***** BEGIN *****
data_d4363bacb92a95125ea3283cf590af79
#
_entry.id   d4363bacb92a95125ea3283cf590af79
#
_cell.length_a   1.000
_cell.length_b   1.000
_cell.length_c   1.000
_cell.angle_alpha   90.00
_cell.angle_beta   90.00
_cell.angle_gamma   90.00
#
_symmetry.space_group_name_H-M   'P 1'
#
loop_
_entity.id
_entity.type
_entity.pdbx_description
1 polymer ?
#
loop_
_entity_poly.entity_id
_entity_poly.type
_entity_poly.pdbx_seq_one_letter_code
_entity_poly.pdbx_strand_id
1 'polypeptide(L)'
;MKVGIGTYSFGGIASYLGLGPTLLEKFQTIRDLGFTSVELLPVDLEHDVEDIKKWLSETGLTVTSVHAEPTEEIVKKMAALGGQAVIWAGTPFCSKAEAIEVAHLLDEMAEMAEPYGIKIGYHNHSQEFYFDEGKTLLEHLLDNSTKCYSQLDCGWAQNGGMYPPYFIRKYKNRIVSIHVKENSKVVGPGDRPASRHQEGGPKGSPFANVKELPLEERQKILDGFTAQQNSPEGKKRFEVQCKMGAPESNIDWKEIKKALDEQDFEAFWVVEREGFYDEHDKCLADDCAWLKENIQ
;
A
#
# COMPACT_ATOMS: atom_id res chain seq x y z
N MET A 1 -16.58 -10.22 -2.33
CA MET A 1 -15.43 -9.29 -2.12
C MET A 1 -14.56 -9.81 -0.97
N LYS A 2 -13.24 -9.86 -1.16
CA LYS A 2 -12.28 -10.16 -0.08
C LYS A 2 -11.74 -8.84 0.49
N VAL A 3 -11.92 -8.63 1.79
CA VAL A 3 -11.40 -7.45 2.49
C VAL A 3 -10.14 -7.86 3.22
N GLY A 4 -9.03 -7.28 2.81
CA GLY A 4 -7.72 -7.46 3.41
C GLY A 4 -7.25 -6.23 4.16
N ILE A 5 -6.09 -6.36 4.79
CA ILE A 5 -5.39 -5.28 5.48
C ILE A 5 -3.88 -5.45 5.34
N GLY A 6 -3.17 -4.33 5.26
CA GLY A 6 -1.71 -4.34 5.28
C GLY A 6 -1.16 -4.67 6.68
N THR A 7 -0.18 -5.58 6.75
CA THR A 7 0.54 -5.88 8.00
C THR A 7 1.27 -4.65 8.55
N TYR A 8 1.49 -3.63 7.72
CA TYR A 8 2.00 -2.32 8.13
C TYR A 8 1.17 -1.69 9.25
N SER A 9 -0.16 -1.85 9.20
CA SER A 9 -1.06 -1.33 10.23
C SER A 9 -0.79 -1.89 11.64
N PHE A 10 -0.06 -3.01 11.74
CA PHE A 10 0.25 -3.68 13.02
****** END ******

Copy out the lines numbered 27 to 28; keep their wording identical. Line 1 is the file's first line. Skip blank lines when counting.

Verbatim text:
;
A